The analysis was performed by Jeanne Thompson, vice president of market insights at Fidelity, who told PLANSPONSOR, “One of the key takeaways is that you don’t have to be making a million to save a million. We wanted to show it can be done and wanted to lay out the path, in case someone wanted to set that as the bar.”
Thompson analyzed more than 5,500 participants with 401(k) assets in excess of $1 million. She specifically studied 401(k) millionaires who made less than $150,000 and tracked behavior over 12 years—from June 30, 2000, through June 30, 2012. The average age of the participants studied was 59, and the median age was 58.6. The average tenure of participants studied was more than 30 years.
“We looked at continuous participants so know we had a record of most of their 401(k) assets,” Thompson explained. “Individuals with shorter tenure may have outside assets.” However, Thompson said, someone does not have to stay with the same employer to save $1 million.
“Many people don’t stay with the same employer for many years. They should just remember, when they do change jobs, not to cash out balances; either roll over to an IRA [individual retirement account] or a retirement plan at a new employer,” she said, adding that the same rules discovered in the analysis apply to seeing retirement grow for those who change jobs.
The analysis found key similarities among 401(k) millionaires who make less than $150,000:
They started saving early—and therefore accumulated significant assets earlier in their career.
- The median balance at the beginning of the period studied was $426,000, and
- The median balance at the end of the period studied was $1.2 million.
They save a large chunk of their pay.
- The average (median) employee deferral rate was 14%, and
- The average annual amount they save is $13,300.
They took full advantage of company contributions—they saved up to the match, and many received profit-sharing contributions.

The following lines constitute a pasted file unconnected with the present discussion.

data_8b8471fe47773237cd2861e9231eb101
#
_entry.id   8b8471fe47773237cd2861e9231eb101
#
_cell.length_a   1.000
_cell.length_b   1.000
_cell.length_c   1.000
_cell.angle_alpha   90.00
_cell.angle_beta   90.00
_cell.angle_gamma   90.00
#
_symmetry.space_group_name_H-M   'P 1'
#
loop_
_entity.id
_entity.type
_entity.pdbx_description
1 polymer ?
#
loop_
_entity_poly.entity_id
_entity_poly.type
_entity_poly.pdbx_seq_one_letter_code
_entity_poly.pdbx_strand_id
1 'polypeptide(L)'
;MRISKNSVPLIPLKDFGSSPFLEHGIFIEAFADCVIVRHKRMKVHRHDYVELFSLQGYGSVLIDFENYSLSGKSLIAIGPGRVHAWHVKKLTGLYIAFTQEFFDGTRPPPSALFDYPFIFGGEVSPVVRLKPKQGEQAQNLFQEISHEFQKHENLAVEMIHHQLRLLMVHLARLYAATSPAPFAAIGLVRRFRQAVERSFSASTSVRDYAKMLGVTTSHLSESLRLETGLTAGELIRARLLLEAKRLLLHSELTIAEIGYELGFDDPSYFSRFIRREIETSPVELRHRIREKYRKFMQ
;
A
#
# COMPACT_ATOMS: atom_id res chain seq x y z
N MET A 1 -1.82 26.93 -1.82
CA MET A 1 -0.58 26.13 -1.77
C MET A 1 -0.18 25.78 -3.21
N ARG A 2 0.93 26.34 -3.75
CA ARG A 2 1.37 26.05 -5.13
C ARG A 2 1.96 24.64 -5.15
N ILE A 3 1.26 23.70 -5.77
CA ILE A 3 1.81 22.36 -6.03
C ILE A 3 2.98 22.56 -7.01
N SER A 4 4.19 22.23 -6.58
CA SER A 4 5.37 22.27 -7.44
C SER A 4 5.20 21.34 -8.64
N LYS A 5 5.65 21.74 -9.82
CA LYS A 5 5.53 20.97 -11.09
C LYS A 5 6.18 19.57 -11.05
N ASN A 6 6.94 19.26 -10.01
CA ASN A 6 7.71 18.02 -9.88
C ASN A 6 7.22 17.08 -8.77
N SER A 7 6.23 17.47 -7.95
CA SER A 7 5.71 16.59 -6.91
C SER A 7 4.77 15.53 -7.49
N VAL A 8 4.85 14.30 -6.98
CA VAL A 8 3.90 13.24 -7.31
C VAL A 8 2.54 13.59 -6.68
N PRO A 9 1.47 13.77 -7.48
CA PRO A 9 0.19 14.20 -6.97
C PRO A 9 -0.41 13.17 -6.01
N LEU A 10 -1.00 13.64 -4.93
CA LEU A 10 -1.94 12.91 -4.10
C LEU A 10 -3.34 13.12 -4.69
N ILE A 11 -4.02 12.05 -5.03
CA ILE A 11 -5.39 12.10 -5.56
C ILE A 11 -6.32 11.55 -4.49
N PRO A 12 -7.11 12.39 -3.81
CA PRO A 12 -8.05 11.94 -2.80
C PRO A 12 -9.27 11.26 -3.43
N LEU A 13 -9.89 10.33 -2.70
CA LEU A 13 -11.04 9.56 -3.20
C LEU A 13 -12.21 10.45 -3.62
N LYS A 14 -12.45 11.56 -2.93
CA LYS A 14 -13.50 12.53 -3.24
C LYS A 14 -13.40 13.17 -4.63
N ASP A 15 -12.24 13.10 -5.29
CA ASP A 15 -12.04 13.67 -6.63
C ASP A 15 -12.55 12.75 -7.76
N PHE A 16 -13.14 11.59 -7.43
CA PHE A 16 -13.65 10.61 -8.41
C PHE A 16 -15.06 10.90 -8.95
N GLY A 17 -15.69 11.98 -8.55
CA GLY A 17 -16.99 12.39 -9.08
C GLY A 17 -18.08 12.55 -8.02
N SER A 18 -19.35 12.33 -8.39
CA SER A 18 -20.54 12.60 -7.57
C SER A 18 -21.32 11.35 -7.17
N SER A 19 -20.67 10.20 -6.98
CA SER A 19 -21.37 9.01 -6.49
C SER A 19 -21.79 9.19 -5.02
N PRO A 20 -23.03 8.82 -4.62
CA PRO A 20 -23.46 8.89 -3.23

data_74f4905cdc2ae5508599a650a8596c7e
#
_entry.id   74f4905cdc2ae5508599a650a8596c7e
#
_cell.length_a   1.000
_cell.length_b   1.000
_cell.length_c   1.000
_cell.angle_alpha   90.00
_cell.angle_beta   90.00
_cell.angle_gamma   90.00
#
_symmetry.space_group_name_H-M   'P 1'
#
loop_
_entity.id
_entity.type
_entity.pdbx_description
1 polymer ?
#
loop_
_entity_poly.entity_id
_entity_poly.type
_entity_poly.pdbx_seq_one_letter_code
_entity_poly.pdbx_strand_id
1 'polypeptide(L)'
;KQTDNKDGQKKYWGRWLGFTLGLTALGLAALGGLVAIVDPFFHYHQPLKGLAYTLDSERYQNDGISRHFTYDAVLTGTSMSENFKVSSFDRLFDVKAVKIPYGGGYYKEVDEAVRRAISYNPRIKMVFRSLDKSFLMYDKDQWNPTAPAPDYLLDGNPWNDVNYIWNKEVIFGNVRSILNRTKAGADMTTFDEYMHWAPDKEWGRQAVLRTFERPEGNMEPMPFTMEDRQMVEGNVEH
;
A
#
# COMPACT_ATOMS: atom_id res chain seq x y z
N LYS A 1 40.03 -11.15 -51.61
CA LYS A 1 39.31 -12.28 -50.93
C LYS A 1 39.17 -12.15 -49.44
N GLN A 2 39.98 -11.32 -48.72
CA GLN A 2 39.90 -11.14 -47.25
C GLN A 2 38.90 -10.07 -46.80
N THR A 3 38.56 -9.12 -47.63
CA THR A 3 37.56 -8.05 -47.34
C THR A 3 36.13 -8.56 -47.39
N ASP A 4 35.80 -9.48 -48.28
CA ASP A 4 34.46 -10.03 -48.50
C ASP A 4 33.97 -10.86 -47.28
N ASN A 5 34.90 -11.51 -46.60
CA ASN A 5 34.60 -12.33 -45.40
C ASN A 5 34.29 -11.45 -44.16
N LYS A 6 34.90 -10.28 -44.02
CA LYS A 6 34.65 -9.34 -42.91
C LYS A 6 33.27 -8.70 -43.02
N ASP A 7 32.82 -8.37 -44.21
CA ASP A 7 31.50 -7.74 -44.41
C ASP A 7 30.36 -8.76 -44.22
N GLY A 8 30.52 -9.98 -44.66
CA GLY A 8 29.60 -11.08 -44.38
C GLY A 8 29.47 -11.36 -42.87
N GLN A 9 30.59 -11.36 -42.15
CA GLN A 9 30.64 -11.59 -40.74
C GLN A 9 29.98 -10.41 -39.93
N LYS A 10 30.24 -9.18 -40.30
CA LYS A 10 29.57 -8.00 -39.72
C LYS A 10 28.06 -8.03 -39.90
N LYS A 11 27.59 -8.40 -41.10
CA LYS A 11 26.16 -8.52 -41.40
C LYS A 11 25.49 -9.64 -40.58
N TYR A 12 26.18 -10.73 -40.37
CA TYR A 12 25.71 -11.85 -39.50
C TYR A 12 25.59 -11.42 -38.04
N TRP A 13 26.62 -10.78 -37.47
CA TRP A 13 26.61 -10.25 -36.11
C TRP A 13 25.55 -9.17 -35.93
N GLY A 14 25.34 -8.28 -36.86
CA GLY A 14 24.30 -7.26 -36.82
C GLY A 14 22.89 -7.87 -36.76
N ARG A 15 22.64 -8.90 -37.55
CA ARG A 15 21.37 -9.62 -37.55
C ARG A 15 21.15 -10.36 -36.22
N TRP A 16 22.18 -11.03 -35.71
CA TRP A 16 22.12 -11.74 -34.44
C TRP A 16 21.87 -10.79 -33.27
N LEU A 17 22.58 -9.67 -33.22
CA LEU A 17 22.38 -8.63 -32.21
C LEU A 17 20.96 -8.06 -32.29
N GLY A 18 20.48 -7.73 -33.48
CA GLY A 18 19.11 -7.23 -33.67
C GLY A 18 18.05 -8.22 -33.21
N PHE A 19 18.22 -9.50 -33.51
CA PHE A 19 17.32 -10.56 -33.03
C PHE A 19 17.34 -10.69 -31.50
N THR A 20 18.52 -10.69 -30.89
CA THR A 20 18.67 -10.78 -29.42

- The average (median) employer contribution rate was 4.8%, and
- The average (median) employer contribution amount was $4,500.
Young 401(k) millionaires held a high percentage of assets in equities.
- Seventy percent was held in equities, and
- The average (median) annual return was 4.8%.
According to Thompson, one thing that really struck her was that even those up to age 45 were holding a significant proportion of assets in equities.
There are actions plan sponsors can take to help participants on the path to $1 million. Thompson recommends using automatic enrollment to make sure employees participate as soon as they are eligible; utilizing target-date investment funds and, for employees looking for a hands-off customized solution, a managed account; encouraging participants to save enough to get the full company match; and implementing an automatic deferral increase program at 1% per year. For those who get a late start, Thompson said, deferral at a level to get the maximum employer match, increasing deferrals 1% per year, and a healthy allocation to equity are especially helpful.
“Saving for retirement is like running a marathon; you have to be in it for the long haul,” Thompson said. “Much like marathon runners have to do a lot of preparing before the race, individuals must take steps to prepare for retirement, but those who start early will not regret it when they get there.”